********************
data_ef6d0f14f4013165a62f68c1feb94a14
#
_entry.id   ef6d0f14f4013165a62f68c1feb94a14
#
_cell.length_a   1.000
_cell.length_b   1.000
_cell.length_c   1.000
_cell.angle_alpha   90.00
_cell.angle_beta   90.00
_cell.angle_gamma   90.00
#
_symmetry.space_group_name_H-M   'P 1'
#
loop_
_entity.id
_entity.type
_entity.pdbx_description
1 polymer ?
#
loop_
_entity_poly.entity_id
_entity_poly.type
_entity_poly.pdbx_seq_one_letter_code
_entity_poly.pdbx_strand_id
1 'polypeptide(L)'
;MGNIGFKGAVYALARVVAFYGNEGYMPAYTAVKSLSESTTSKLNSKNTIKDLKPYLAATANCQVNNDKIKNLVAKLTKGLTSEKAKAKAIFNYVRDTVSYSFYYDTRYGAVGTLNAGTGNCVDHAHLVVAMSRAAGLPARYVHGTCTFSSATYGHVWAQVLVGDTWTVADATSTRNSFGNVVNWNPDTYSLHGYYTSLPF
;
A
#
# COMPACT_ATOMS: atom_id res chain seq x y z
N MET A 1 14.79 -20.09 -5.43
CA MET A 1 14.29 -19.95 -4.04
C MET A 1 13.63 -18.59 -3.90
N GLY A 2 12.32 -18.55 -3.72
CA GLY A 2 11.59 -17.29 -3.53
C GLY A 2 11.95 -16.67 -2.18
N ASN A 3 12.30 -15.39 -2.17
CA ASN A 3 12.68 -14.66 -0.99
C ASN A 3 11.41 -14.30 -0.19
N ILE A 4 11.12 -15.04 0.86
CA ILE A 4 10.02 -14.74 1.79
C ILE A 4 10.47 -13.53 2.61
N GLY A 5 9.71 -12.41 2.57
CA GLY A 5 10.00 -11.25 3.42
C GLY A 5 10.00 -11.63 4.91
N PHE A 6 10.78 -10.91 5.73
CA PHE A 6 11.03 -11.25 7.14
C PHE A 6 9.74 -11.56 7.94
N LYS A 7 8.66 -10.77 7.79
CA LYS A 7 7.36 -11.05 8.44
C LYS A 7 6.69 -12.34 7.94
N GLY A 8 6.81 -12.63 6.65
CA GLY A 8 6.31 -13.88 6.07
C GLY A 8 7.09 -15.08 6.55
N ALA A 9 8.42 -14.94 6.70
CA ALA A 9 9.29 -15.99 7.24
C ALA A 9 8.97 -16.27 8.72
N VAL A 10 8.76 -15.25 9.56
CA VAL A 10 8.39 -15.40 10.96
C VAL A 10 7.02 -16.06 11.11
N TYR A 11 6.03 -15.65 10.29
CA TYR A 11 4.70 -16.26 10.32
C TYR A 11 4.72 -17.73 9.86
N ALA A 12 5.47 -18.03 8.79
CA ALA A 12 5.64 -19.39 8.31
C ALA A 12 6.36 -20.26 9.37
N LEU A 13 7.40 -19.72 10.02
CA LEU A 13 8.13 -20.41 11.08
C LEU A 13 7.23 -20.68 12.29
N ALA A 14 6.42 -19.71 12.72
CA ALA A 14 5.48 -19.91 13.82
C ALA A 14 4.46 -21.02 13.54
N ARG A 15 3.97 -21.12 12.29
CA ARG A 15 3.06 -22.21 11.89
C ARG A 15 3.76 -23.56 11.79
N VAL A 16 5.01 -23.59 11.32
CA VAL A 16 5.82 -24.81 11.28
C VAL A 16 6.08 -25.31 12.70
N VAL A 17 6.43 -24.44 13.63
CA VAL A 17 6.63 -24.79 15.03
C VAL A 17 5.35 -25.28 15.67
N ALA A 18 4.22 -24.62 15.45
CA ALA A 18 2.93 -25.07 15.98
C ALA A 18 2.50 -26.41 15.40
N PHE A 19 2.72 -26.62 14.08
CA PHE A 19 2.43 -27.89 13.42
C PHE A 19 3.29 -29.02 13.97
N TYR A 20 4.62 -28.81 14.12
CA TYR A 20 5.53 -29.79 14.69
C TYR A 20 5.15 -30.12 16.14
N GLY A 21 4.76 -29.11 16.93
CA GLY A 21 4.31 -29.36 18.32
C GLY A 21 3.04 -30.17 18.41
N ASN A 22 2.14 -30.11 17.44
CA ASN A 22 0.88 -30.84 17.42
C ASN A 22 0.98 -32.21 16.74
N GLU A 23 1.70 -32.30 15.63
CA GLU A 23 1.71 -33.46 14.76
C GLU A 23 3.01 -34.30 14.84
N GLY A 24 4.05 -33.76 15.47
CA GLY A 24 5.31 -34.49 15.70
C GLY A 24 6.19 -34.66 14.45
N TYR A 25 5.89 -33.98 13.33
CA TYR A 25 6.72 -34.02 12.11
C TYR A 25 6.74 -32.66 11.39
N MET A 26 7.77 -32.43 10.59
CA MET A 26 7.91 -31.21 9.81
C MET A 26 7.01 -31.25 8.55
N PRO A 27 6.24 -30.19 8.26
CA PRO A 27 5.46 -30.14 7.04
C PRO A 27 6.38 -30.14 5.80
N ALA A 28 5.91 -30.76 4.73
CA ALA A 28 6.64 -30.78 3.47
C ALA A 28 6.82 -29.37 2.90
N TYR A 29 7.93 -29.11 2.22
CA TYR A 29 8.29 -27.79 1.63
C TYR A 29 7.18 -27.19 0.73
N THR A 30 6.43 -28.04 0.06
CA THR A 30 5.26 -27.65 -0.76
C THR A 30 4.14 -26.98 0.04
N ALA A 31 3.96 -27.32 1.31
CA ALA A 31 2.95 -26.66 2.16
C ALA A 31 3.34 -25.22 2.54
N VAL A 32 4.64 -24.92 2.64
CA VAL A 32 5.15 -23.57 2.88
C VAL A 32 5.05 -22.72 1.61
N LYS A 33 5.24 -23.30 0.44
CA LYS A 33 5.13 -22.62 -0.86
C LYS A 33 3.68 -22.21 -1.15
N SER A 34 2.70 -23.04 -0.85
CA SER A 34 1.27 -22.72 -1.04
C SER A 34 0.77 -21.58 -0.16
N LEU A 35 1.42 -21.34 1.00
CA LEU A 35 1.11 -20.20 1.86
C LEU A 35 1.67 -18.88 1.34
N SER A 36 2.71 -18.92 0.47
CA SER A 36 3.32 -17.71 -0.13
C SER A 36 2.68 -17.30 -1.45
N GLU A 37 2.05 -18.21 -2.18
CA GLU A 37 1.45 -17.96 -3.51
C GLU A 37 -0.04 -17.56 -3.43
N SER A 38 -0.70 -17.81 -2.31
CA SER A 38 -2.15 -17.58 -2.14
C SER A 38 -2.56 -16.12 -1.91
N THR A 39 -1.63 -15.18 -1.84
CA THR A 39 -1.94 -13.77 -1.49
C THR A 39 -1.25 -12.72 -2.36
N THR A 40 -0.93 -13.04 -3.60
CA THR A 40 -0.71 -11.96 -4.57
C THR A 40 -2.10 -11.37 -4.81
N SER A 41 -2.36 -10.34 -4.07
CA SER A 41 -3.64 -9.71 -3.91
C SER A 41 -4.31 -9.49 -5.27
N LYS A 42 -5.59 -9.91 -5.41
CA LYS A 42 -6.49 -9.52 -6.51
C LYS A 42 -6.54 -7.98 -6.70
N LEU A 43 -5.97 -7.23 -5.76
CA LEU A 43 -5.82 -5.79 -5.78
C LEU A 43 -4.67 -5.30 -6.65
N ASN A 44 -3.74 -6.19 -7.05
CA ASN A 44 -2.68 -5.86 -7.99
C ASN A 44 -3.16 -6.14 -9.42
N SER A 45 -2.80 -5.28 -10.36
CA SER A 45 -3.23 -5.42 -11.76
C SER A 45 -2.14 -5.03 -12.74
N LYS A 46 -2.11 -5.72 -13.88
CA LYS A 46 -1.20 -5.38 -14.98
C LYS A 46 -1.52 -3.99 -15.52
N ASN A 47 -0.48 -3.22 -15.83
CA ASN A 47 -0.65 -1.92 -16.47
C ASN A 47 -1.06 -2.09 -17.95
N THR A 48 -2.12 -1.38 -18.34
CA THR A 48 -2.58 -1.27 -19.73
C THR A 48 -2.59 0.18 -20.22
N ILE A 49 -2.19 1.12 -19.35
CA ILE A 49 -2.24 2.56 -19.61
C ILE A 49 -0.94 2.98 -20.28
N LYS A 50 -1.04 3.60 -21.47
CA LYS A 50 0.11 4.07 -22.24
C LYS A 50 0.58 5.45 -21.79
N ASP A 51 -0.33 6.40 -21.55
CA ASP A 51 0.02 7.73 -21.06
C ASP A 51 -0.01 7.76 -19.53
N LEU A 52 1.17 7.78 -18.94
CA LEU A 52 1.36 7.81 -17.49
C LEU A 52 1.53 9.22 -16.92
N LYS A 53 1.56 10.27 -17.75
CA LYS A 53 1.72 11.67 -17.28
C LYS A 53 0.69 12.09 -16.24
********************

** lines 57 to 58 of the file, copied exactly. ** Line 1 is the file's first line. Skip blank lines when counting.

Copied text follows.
C ALA A 9 8.97 -16.27 8.72
N VAL A 10 8.76 -15.25 9.56